“What we’re trying to do is fairly unique. It’s going to be entirely performance captured, so rather than photographing real animals and showing them with talking mouths, it will all be generated by the interaction between the actors playing those roles… the physicality and facial expressions of all the animals will come directly from actors’ performances.

“The design for those has to work in a particular way and it’s a particular heightened design look we’re going for. We also have to find a balancing aesthetic for the environment in which we situate the characters. We’re experimenting shooting with live action plates but with a heightened design…it’s not just shooting in a field.”

Martin Freeman and Andy Serkis on the set of The Hobbit Andy Serkis to Begin Filming Animal Farm in 2014

Serkis necessarily had to remain a little cagey about some of the details, but he was open about the fact that Animal Farm has not yet been picked up by a major studio, explaining that it will be produced as an independent movie until such time as another studio becomes involved. The budget has been set at $50 million and a “great cast” has already been finalized. An equity partner for the film has been secured and a handful of pre-sales were secured before there was even a script for it.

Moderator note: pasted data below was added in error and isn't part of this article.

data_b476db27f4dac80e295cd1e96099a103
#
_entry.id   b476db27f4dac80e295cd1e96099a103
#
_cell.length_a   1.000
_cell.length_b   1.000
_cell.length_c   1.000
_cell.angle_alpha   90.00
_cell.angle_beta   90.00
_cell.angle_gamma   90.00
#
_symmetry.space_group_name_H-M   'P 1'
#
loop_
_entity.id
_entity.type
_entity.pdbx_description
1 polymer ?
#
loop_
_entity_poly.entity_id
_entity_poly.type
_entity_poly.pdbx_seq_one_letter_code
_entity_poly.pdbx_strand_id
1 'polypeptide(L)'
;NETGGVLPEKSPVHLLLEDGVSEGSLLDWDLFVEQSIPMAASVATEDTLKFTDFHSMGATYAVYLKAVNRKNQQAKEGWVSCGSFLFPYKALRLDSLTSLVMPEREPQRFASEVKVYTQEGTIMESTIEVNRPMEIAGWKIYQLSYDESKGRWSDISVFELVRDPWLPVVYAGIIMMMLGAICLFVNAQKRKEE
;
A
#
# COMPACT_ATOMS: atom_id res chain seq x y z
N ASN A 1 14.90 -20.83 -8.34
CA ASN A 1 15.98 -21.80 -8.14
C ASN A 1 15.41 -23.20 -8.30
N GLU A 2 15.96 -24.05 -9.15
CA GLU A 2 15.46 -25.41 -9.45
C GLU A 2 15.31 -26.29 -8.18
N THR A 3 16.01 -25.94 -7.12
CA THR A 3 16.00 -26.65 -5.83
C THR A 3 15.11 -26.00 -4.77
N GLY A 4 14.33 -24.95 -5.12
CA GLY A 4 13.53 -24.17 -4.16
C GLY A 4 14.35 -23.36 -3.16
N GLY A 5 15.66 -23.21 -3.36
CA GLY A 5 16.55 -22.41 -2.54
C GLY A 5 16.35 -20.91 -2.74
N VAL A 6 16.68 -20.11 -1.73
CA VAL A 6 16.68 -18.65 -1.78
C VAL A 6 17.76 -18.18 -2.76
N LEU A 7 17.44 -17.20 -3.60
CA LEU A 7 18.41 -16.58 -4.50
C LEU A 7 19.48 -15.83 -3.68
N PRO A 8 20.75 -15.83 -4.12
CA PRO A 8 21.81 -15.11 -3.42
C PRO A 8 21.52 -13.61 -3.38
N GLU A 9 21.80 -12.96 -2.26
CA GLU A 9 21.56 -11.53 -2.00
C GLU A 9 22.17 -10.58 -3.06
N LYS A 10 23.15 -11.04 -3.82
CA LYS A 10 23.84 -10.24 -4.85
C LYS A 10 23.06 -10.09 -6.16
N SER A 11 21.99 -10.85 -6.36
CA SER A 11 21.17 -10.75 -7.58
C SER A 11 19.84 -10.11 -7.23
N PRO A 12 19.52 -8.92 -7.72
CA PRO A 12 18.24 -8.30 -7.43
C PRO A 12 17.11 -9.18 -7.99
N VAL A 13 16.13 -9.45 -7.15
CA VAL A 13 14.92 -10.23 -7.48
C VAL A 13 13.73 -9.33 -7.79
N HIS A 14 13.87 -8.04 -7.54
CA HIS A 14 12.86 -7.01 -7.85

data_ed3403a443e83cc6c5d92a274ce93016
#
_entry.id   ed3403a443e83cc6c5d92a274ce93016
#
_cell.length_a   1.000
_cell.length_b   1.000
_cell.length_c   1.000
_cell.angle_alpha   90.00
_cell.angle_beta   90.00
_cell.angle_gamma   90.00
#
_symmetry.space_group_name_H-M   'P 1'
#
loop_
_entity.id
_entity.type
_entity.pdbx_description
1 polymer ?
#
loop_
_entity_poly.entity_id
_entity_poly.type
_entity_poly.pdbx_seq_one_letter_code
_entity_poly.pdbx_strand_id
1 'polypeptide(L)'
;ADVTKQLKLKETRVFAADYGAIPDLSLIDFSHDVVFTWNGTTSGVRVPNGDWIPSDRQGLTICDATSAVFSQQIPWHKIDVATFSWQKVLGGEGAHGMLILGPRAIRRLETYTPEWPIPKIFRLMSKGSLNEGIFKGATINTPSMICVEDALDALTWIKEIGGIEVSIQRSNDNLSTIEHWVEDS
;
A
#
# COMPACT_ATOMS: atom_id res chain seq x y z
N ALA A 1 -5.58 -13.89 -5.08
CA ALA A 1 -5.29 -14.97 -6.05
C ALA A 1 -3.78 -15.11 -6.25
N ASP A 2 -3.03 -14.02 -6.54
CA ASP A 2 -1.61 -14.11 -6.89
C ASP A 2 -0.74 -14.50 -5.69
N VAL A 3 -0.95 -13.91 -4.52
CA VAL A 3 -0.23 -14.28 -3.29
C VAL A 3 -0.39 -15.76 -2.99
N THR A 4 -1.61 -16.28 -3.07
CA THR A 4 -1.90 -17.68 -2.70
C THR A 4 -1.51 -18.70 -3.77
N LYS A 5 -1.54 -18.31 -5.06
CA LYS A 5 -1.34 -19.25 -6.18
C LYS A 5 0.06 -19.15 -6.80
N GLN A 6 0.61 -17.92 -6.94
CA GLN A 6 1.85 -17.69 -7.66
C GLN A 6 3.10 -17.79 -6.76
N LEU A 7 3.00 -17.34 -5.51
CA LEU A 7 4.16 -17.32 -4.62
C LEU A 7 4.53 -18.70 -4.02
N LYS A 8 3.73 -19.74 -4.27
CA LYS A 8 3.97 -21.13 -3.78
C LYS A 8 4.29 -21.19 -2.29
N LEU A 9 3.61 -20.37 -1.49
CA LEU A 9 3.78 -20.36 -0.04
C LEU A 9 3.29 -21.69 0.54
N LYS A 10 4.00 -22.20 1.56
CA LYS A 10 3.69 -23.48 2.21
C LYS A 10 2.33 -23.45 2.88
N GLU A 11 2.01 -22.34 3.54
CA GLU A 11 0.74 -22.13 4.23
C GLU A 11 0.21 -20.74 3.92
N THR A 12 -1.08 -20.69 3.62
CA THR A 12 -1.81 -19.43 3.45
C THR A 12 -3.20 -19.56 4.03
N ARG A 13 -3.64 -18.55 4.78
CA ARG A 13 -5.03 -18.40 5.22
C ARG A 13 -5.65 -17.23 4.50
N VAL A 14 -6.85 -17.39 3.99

Last year Serkis stated his intention to begin shooting Animal Farm by the end of 2013, but due to the amount of pre-production required and Serkis’ other commitments that schedule has been revised. Principal photography is now set to take place in the middle or third quarter of 2014, meaning that (barring any further delays) Serkis’ Animal Farm will most likely arrive in theaters some time in 2016.

Since it will apparently reshape Orwell’s story in a way that will satirize modern targets, this contemporary update of the tale is sure to be an intriguing feature directorial debut for Serkis.


We’ll keep you updated on Animal Farm as the project develops.

Source: Screendaily